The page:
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Beit Midrash Torah Portion and Tanach Korach

Parashat Korach

A Two-Tiered Machloket

Rabbi Yossef Carmel28 Sivan 5766
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One of the perplexing elements of the tragic dispute between Korach and company and Moshe was Bnei Yisrael’s reaction in its aftermath. Great miracles had proven clearly that Moshe had been right and Korach had paid with his life for his sin. How then could "neutral" people have joined up with Korach posthumously to condemn Moshe’s heavy-handed handling of the situation (see Bamidbar 17:6)? It is also interesting that their reaction does not occur right after witnessing the Divine swallowing up of Korach or burning of the 250 people who offered ketoret (incense). Rather, it occurred the day after Elazar took their ketoret pans and incorporated them into the mizbe’ach (altar) as a remembrance.

One could explain that in the immediate aftermath they were too scared to criticize Moshe but that they were emboldened as things calmed down. However, the Netziv profoundly uses the observations to explain each other. There was a qualitative difference between Moshe’s opponents. Korach, Datan, and Aviram had completely evil intentions and scorned Moshe and Aharon. They were swallowed up and disappeared from the scene. In contrast, the 250 who joined them were excited by Korach’s idea to increase the ranks of those who would serve Hashem in the Mishkan. For this reason, says the Netziv, the utensils used in their improper and ill-fated offering of ketoret could be incorporated in the mizbe’ach. While they were punished, it was in the manner of Aharon’s sons, Nadav and Avihu. They were remembered in a way that prompted others to learn the lesson from their serious mistake.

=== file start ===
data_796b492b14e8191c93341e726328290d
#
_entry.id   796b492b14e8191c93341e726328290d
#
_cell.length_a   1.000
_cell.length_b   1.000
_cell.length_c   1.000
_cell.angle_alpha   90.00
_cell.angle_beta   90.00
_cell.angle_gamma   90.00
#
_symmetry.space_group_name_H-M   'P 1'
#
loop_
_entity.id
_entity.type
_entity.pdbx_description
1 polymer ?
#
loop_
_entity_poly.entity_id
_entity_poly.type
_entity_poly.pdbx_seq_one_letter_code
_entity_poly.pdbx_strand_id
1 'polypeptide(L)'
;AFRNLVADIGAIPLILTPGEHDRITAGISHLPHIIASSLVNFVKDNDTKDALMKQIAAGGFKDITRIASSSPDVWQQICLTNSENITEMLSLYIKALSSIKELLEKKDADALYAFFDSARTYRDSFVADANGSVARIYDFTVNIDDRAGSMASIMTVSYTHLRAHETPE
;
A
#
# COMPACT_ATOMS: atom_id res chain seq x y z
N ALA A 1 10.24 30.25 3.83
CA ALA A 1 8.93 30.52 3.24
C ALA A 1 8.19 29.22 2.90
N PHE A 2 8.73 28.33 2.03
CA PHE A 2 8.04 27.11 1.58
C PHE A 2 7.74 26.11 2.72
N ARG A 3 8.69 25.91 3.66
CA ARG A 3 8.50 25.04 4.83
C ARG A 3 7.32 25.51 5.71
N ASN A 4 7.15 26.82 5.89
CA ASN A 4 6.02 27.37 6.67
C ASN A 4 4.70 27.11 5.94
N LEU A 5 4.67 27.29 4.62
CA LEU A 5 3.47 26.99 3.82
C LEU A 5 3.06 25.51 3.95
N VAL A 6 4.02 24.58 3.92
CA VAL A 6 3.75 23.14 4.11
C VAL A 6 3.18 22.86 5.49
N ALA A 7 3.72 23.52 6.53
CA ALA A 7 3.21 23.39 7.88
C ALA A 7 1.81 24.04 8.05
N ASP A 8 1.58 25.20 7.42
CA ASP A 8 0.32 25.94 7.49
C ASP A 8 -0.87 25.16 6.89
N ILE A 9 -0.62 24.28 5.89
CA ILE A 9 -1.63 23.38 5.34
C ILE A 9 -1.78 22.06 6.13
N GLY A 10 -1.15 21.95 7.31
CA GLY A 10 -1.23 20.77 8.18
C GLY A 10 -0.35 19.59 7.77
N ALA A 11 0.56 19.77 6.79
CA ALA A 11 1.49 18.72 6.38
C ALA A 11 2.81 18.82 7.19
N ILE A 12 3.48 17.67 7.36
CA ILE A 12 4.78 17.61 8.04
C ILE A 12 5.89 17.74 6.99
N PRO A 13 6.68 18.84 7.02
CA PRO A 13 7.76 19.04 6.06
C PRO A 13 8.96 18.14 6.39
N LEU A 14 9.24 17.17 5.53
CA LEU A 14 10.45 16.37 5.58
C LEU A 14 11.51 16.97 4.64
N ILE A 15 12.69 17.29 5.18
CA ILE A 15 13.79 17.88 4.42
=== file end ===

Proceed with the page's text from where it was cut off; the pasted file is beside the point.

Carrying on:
Upon seeing the respect given to the 250, the people thought that Moshe should have stopped their activities in a manner that protected their lives. Why did Moshe instruct them to bring incense as a deadly test? They were not aware that this was a Heavenly decree.

One can ask on the Netziv’s approach from the mishna in Avot: "Any dispute that is not for Heaven’s sake will not last ... this is the dispute of Korach and his congregation." After all, the Netziv said that the congregation’s intentions were reasonable?

The mishna, which mentions Korach and his congregation separately, may have been hinting that there were different levels of machloket going on simultaneously. The Netziv does point out that the 250 allowed their egos to carry them away and forget the crucial fact that Moshe was the "father of all prophets." Thus, this element of their dispute was not for Heaven’s sake, and Hashem put an end to their position in the dispute. The positive element of their behavior, including sincere service of Hashem with the ketoret, was eternalized in the mizbe’ach. Regarding Korach, there was nothing positive to salvage

We can learn important lessons. Even quality people with good intentions must avoid getting carried away and sinning terribly. Inversely, even those who sin terribly may be good people who, after receiving atonement for their sins, can leave some positive impact.

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